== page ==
thank you very much

24.starlino | September 19, 2010ineedkalman :

1. wgyro was determined experimentally I simply charted RxAcc and RxEst while simulating the type of movement the application will have . Slowly increased wgyro you reach the best satisfying point keeping 2 things in mind: if wgyro is too low then the noise is not eliminated, if wgyro is too high then you get a delayed RxEst compared to RxAcc and also you’ll notice a drift since wgyro is in fact the weight of moving average as well as the weight of integrating the gyro rate over time.

Another interesting approach especially if your project would be subject to extreme accelerations , is to weight wgyro based on how off it is from 1g value (it should be 1g if no external acceleration is present). If we have external acceleration, then we should increase the wgyro (we trust more our gyro than our accelerometer at that moment). Here is an example of similar usage in arduimu code, from DCM.pde file:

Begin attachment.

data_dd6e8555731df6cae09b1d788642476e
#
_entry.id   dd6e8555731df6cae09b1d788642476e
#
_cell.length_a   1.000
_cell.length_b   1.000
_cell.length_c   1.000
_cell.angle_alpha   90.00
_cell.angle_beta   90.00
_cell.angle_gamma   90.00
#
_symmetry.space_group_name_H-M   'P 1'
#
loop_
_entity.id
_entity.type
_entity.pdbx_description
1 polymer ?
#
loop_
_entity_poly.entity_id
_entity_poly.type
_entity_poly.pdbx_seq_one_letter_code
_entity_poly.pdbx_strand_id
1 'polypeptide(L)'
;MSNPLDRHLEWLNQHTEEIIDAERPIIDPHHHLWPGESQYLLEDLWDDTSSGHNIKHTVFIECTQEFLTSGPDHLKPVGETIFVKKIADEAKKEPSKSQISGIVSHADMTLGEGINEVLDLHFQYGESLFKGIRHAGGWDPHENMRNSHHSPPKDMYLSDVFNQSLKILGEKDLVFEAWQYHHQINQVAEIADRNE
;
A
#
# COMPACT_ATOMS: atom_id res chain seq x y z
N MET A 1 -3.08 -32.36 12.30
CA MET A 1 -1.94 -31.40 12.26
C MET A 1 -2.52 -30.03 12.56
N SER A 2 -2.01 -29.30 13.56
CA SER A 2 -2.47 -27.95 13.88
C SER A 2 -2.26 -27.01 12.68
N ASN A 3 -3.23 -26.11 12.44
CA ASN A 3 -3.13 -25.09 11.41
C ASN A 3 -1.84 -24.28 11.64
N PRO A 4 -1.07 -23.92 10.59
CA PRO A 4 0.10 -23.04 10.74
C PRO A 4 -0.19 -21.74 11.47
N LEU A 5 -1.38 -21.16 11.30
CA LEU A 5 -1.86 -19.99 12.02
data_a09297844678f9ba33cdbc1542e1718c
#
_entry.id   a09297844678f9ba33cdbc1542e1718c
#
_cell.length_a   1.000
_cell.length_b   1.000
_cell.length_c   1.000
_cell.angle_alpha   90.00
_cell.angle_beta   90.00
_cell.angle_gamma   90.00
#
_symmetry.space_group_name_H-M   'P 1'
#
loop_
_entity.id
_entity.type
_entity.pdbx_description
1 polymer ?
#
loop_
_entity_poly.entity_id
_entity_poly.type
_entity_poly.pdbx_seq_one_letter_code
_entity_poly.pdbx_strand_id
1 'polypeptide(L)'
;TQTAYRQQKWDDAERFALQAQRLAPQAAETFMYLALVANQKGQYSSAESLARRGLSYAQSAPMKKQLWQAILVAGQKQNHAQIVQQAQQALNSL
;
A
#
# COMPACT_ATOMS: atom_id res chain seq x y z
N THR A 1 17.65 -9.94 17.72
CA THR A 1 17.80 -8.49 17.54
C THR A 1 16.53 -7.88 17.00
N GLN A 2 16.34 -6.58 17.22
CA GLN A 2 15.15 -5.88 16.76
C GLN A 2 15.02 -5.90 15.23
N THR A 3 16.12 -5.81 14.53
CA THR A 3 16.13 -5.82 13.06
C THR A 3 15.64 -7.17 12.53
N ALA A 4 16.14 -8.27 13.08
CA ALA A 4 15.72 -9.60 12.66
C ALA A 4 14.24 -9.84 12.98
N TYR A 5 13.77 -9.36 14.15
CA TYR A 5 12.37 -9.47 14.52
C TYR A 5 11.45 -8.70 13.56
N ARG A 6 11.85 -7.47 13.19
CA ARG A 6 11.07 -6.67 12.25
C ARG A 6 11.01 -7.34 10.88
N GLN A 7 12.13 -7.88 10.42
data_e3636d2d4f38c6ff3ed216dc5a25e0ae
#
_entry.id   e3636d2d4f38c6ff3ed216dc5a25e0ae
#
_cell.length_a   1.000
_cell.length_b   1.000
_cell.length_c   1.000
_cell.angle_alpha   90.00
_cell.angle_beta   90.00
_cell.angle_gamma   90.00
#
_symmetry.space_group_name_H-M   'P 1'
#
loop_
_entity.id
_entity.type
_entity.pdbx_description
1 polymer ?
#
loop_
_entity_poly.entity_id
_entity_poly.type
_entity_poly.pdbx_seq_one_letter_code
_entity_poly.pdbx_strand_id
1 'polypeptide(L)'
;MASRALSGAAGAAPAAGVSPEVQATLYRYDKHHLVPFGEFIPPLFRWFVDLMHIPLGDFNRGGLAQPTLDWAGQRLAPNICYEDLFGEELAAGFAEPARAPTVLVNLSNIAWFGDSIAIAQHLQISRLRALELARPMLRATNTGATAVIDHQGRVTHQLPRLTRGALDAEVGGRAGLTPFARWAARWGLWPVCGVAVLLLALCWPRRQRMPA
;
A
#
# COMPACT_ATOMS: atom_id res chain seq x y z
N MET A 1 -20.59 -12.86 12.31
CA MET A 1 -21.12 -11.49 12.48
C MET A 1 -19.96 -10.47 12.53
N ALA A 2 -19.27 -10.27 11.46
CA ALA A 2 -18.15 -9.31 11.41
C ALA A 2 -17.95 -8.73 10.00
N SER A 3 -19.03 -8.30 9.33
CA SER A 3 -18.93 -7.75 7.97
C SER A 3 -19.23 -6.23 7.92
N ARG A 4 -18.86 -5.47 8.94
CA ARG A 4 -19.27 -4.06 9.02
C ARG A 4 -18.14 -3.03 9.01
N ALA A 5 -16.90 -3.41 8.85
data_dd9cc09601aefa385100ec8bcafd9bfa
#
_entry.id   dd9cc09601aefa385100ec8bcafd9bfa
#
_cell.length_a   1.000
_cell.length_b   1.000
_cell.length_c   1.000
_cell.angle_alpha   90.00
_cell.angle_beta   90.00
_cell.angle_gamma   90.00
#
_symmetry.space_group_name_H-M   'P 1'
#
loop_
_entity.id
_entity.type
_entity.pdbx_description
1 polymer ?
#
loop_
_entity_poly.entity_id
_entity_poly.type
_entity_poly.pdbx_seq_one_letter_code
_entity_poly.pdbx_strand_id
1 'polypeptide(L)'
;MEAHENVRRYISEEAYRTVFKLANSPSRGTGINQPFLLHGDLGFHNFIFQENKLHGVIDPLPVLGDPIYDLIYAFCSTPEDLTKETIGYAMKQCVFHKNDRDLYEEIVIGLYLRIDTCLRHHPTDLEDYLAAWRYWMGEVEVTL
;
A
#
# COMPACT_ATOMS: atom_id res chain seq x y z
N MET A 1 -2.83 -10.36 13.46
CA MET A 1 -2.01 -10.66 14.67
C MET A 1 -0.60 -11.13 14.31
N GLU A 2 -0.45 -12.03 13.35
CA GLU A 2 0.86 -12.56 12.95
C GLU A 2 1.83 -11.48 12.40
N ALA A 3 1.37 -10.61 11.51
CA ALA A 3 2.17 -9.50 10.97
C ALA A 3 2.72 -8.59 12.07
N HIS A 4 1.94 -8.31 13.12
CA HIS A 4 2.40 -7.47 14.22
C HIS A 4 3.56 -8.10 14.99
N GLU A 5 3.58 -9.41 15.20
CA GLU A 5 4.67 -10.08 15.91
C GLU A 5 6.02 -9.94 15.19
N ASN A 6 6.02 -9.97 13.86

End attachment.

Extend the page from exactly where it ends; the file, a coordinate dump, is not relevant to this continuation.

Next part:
// Calculate the magnitude of the accelerometer vector

Accel_magnitude = sqrt(Accel_Vector[0]*Accel_Vector[0] + Accel_Vector[1]*Accel_Vector[1] + Accel_Vector[2]*Accel_Vector[2]);

Accel_magnitude = Accel_magnitude / GRAVITY; // Scale to gravity.

// Dynamic weighting of accelerometer info (reliability filter)

// Weight for accelerometer info (<0.5G = 0.0, 1G = 1.0 , >1.5G = 0.0)

Accel_weight = constrain(1 – 2*abs(1 – Accel_magnitude),0,1); //

2. As far as your second question I am not sure I understand it completely. The text mentioned that you should be careful when RzEst(n-1) is close to 0 , because tangent will tend to infinite and the floating numbers are not accurate in that region . You should simply use the RxAcc results. In the example Arduino code (see the other article), this is treated as follows: